Trinidad and Tobago’s New Emphasis on Tourism

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 Tourism Minister Shamsa Cudjoe at the Caribbean Tourism Organization's State of the Industry Conference in Curacao.
Tourism Minister Shamfa Cudjoe at the Caribbean Tourism Organization’s State of the Industry Conference in Curacao.


“The new government of Trinidad and Tobago has embraced tourism,” said Tourism Minister Shamfa Cudjoe at the Caribbean Tourism Organization’s State of the Industry Conference in Curacao. “For me, the last four weeks have been quite exciting and interesting as I’ve had a chance to engage stakeholders, and we are working to take the tourism product to where it needs to be.”

Now, embracing tourism is not a radical notion in the Caribbean, but Minister Cudjoe is the first to admit that this serious a commitment to the travel industry is, for Trinidad and Tobago, somewhat new. “We became so dependent upon oil and energy that we haven’t done all that we could possibly do to advance the tourism industry,” she explained. “The new government is leading the charge toward diversification of economic development.” With a Trinidad-and-Tobago twist, though, because the emphasis is on “improving infrastructure, community tourism, and rural tourism.”

Minister Cudjoe’s training is in international trade, and in her previous position, she was trade analyst for the Tobago House of Assiembly. “As a new young person I bring a pragmatic dollars and sense attitude, as well as a passion for people and for authentic experiences. Our government is serious about embracing the private sector.”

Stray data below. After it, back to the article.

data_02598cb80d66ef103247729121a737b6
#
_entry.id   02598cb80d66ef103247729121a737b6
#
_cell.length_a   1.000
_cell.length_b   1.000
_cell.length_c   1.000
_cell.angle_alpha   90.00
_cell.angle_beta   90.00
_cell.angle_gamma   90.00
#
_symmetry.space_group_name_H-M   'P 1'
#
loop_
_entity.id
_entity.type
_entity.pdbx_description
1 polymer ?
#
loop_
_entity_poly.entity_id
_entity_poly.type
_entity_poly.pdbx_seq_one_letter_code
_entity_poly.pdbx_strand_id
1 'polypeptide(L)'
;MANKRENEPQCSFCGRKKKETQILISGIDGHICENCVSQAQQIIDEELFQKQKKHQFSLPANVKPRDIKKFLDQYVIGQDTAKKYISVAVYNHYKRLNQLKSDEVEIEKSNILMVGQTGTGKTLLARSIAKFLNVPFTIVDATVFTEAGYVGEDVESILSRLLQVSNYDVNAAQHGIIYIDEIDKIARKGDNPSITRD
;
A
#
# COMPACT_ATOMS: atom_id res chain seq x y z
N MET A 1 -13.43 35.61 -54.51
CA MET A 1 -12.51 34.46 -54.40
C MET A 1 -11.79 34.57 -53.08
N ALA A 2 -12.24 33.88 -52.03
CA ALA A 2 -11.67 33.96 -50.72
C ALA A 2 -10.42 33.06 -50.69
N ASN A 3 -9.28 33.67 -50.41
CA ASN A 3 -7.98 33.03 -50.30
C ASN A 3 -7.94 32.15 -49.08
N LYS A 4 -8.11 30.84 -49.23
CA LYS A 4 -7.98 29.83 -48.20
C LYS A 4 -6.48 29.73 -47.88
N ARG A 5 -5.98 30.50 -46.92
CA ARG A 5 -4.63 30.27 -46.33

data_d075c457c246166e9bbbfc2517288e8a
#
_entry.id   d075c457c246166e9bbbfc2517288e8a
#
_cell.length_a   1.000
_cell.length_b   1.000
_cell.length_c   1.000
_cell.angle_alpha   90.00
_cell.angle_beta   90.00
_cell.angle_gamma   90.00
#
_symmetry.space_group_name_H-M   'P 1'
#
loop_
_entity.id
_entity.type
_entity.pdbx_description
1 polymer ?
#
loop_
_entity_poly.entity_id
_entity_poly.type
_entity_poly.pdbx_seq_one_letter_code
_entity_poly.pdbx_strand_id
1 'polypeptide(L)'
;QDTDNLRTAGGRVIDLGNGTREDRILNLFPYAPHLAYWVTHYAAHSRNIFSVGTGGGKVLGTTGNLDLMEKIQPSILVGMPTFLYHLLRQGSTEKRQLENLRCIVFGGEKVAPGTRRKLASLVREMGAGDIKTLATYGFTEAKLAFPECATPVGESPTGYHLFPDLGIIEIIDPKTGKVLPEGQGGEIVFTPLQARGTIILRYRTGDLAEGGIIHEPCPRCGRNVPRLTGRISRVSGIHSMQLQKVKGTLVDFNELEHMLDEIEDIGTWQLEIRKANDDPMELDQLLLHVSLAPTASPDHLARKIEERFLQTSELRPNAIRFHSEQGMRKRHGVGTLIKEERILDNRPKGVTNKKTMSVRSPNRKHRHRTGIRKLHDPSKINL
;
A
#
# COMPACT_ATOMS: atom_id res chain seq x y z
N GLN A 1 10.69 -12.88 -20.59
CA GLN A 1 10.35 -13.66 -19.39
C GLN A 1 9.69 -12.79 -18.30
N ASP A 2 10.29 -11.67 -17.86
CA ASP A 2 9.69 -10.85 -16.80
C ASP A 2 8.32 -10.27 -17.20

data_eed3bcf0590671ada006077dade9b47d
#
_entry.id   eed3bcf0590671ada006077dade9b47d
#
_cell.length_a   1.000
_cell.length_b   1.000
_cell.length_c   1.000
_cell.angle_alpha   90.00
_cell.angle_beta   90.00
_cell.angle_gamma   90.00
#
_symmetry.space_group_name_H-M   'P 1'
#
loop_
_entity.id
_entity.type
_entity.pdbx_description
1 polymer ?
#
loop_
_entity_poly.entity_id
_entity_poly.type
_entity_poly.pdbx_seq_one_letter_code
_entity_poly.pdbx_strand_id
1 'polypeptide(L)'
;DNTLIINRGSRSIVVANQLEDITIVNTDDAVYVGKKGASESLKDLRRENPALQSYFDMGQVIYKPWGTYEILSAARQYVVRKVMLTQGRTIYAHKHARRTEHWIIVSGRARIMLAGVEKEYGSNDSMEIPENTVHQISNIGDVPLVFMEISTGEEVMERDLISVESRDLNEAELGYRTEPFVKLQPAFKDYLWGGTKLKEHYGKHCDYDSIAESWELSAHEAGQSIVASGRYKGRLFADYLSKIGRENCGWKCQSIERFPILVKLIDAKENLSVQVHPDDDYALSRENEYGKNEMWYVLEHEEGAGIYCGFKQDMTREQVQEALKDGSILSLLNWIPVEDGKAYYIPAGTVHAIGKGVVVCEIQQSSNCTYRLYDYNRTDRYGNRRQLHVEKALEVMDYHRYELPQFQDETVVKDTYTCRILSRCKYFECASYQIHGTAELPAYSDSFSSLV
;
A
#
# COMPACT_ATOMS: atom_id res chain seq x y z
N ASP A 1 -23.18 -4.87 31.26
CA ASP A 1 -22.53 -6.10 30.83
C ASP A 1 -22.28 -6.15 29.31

She talked about her country’s “diverse cultures, mouth-watering cuisine, and robust and growing infrastructure,” referring to “‘terrific Trinidad, ‘ a business and conference center where you can also go to the beach or experience nature, and ‘tranquil Tobago,’ quite a romantic destination with secluded beaches, ecotourism, and adventure tourism.” The tourism minister’s goals for Trinidad and Tobago include the following:

  • Make intra-island transport more reliable and predictable, create nationwide internet access, and improve the seaport.
  • Bring the message of tourism’s importance to schools and people.
  • Help young people create businesses.
  • Foster authentic experiences: “Sometimes countries attract visitors by catering to what the foreigners want to do. But tourists don’t come here to drink Hershey’s chocolate; they want to drink ours. The American tourist doesn’t come to Trinidad and Tobago to have an American experience,” she said.
  • To that end, she wants to see Port of Spain recognized as a city of culture.
  • Travelers have long visited that city for its Carnival, but Minister Cudjoe plans to encourage venues and events that will make it easier for visitors to enjoy calypso, steelpan music, mask-making, and other aspects of Carnival throught the year.
  • “We have to get rid of crime,” she added. “Fighting crime is a major part of policy for new government.”

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